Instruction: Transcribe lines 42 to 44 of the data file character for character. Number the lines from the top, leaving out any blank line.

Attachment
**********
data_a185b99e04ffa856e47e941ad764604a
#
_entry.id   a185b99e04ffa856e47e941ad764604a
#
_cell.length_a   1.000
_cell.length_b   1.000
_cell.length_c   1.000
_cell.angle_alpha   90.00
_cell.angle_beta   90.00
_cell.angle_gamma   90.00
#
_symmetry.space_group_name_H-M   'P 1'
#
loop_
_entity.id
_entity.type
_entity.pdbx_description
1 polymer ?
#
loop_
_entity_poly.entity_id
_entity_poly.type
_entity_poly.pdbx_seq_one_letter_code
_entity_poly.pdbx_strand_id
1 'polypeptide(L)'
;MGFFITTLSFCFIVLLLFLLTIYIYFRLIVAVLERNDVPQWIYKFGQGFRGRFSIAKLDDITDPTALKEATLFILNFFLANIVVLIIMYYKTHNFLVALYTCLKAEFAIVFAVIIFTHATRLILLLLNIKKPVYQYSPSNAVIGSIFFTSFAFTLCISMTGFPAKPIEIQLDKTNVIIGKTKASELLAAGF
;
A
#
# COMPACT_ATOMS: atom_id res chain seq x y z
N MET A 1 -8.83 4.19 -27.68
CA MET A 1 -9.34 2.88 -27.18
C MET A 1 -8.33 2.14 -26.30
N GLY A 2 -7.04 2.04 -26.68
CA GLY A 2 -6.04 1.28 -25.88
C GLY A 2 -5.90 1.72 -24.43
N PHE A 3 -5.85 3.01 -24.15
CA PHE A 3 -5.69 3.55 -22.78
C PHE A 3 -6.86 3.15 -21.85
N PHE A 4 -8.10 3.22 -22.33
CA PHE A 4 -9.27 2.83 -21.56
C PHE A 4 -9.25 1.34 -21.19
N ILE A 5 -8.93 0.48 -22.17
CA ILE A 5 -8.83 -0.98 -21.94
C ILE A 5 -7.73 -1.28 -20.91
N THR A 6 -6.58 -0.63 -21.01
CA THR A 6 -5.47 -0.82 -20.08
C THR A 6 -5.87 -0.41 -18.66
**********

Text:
C PHE A 4 -9.25 1.34 -21.19
N ILE A 5 -8.93 0.48 -22.17
CA ILE A 5 -8.83 -0.98 -21.94